It’s amazing what a swath of destruction the Halloween Blizzard wrought. I’m hard-put to identify what the worst of it was. It’s easier to say what the worst of it wasn’t. This was not a storm with a huge death-toll. This was not a storm that caused massive damage to buildings. It was not a storm that washed away or otherwise destroyed lots and lots and lots of building and roads. In that sense, we got off very lightly, and I’m grateful for that, and everyone I know is grateful for that.
Still, it caused a lot of other types of damage.
It killed a lot of trees. The trees that the heavy, unseasonal snow brought down were not deadfall. They were not diseased. Those are the kind of trees one expects to come down in a storm. The trees that this storm brought down – in addition to Mother Nature’s Pruning – were thriving, healthy, big trees. Trees in the prime of life, as it were. Big, beautiful trees. Trees that you might have noticed when they were alive as providing a beautiful canopy. Trees that you certainly notice by their new, stark absence. This place isn’t like Texas, where the trees for the most part are sparse, scrubby, short, gnarled, and do a poor job of providing shade. We have huge forests in my area, partly because of the availability of much more rainwater than one sees in Texas, but largely, I think, due to the dedicated and long-term conservation efforts of the citizens of this region. Development in this area is typically concentrated, more high-density than I’m used to from home. It’s not spread out. There is little or no sprawl in this area. You’re either in a town, or you’re in the countryside, and there’s not a lot of mistaking which it is. As a result, when you look at this area from the air (and I have plenty of experience doing that) it’s hard to tell that there are nearly a million people in the region. What you see from the air, mainly, is trees. So – due to the factors that I’ve been bitching about with the weather, late onset of fall, etc. – there were a lot of leaves on those trees, and a lot of load-bearing surface for massive quantities of wet, pasty snow, and lots of trees going down for the count.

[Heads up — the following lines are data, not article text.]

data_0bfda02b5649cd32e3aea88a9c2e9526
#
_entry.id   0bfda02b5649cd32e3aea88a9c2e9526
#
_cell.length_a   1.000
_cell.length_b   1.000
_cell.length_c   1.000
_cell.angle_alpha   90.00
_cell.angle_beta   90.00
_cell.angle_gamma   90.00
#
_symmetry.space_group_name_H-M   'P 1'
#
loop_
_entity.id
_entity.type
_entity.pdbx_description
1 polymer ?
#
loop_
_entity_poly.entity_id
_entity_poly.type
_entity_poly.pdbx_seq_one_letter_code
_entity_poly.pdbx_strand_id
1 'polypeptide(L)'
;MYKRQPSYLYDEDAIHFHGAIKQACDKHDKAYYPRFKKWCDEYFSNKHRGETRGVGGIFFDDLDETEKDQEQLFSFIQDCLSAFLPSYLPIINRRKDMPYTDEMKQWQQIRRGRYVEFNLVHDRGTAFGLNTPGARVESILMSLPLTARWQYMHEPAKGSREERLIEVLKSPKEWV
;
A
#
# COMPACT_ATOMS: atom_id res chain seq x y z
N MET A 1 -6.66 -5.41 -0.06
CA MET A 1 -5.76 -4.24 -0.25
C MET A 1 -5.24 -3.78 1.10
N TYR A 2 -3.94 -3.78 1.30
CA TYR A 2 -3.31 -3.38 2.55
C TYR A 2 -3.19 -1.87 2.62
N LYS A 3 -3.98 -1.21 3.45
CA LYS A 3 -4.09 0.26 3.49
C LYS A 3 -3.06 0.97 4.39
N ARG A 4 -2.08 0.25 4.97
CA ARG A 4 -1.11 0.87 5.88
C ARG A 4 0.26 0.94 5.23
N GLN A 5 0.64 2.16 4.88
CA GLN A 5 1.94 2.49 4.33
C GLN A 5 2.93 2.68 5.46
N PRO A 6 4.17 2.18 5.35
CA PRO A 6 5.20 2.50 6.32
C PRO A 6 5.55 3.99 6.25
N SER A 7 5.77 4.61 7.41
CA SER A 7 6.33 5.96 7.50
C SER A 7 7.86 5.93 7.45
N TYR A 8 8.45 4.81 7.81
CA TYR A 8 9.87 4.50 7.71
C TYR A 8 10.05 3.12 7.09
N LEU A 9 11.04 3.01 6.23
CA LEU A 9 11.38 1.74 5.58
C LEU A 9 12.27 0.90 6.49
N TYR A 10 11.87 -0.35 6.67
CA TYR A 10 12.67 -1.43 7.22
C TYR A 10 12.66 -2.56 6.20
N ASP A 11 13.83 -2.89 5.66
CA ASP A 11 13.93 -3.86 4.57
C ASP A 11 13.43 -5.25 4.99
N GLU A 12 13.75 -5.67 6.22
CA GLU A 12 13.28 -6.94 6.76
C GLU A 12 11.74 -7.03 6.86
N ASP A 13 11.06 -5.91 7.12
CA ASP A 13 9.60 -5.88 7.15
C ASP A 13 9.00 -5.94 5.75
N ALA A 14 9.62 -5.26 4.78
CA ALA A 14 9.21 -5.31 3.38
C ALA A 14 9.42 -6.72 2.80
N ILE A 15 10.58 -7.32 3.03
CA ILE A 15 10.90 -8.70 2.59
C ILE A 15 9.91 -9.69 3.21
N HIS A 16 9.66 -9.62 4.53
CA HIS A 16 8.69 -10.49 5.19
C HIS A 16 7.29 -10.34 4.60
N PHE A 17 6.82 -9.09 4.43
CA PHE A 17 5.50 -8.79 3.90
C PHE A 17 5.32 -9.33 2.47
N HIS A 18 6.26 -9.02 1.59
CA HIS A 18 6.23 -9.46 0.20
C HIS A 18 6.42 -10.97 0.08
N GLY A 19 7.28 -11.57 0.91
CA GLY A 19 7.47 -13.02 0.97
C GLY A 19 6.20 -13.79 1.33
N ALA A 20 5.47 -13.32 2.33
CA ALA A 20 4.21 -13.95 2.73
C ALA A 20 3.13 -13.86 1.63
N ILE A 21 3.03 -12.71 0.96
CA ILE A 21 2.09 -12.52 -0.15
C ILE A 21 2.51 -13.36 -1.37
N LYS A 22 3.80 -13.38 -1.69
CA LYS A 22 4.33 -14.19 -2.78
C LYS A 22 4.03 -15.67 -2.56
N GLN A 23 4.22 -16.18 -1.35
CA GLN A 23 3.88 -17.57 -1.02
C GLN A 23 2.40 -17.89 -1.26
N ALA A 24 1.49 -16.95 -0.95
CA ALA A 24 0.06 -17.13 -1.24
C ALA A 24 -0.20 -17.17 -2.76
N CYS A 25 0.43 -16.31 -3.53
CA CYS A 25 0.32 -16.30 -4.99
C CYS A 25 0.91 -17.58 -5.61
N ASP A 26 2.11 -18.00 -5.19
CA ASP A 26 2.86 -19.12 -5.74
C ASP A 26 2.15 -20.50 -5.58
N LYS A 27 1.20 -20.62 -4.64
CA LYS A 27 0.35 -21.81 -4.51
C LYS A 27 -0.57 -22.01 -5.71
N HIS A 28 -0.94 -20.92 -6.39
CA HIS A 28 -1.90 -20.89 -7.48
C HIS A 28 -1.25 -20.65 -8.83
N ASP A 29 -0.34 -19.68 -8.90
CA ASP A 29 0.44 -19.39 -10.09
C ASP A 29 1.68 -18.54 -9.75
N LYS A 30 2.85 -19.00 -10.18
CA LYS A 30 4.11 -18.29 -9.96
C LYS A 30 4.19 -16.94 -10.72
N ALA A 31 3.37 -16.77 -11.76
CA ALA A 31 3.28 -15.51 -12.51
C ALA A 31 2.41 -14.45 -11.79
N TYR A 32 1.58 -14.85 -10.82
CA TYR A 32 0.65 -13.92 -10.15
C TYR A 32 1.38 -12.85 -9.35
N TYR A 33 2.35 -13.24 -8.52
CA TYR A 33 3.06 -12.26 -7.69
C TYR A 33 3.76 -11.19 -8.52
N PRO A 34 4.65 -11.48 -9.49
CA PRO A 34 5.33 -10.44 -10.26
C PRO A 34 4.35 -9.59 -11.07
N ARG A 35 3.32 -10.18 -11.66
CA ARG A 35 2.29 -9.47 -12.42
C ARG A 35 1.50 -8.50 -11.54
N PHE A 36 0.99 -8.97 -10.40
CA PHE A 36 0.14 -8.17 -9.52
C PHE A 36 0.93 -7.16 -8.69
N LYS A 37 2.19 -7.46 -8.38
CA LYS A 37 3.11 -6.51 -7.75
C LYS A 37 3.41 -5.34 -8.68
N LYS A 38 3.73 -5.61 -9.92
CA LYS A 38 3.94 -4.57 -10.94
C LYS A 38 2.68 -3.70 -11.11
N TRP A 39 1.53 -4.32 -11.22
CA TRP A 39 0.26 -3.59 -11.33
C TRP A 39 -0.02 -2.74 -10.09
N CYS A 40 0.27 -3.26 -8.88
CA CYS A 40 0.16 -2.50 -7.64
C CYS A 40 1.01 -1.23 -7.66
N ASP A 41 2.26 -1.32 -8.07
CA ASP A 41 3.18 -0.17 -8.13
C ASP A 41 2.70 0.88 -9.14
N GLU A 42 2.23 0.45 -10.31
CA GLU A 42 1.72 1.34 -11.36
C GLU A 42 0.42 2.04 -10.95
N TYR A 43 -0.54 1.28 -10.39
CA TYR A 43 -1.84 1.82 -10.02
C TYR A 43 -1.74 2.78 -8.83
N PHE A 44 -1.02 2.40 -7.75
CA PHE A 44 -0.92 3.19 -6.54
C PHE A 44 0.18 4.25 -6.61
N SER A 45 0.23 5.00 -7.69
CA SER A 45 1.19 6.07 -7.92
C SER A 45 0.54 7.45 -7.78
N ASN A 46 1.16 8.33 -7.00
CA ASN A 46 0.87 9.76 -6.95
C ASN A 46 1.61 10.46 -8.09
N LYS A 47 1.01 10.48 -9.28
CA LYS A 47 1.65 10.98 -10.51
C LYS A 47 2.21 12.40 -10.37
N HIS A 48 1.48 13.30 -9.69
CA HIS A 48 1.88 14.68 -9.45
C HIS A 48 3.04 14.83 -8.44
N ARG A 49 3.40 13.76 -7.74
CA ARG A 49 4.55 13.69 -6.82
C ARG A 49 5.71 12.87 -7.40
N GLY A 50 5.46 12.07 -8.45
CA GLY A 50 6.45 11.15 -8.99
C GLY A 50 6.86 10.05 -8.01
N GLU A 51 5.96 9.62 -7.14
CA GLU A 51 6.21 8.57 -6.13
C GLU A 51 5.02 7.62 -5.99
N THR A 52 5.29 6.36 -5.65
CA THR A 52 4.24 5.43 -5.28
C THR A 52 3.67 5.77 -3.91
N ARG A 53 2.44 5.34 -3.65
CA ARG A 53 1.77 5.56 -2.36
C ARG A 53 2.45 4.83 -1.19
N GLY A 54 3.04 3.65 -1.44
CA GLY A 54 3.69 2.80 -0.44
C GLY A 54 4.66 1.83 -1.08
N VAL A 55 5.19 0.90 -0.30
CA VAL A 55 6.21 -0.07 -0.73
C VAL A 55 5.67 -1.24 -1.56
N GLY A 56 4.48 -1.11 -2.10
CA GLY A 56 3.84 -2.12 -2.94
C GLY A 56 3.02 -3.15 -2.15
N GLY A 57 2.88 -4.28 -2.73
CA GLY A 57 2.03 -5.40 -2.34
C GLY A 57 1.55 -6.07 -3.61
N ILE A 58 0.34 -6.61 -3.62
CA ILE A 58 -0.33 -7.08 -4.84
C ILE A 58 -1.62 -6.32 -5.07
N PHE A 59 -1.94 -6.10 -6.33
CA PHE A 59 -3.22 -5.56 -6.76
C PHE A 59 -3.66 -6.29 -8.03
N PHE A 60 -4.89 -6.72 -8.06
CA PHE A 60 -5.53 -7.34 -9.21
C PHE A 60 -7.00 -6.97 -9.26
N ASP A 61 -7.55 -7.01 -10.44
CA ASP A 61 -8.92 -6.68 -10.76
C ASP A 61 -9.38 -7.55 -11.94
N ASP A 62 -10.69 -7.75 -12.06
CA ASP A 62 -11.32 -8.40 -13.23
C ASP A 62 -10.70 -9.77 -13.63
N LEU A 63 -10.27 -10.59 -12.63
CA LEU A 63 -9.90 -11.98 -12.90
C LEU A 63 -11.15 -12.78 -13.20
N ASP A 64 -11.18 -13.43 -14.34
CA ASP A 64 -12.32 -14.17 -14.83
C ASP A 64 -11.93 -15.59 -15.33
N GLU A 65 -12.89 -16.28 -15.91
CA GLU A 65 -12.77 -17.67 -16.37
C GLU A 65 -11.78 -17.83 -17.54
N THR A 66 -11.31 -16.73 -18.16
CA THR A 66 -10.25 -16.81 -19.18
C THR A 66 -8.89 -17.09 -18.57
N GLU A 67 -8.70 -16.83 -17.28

The corpses of the trees have been littering our thoroughfares. Repair crews from the power and phone companies flooded into the area – many of them with workers borrowed from other parts of the country – directly after the storm, and after about 2 weeks, they’d gotten the bodies cleared off the phone and power wires. The public works crews worked non-stop until they got the bodies cleared from the main lanes of the roads. So now, virtually all of the roads are passable, and everyone has power again, but there are still a lot of dismembered limbs littering the road shoulders, the sidewalks, the yards, hanging down from still-living bodies, and leaning up against houses. I do, still, have to be unusually alert when driving, because I never know when I’m going to come round a bend and find a huge pile of bristly branches abutting my lane – and if I’ve drifted too near the outside stripe, these things will cause me to wreck my car. Now that the Immediate Responders have come and gone, what’s left is the arborists, the landscaping crews, three guys and a pickup truck, dumptrucks, wood chippers, and other various and sundry pieces of large equipment that park in an entire lane of the road while accomplishing the job of turning the victims into mulch.
The damage was so extensive that despite the best efforts of thousands of workers, it took the better part of two weeks to restore power to everyone who lost it. At my house, we were lucky. Our property line abuts the high-density commercial zone and we’re only two blocks from the police station and the fire station, and one block from the city’s main street. Those areas – along with the hospitals and nursing homes, of course – appear to have been the priority for the restoration crews (with good reason, too – having all of the street lights out on the major thoroughfare for anyone wanting to access the towns between I-91 and the state line with New York was distinctly hazardous). So we were without power only for two days. Most of the people we knew were without power for a full week. Many of my students live in Connecticut, which just went through this in September with Irene – the same area got monstrously walloped again. I joked with a colleague who lives that that it must have felt like the power had just come on again when it got knocked out at Halloween.
I was not surprised to see Letters to the Editor popping up almost immediately (well, immediately after power was generally restored) with a few common themes:
1. The utility companies were incompetent! They didn’t restore power to my street for 8 days! We should do something to punish them. This one has a second version: the utility companies are horrible! They came out to take the branches off the lines, and they didn’t clean up a branch that was next to the lines! They were already removing limbs, why couldn’t they have cleared my sidewalk while they were at it! (Because, of course, your sidewalk is the only one that had a tree down on it, and it is more important for the workers to clear your walk than to restore power to your neighbors on the next block?)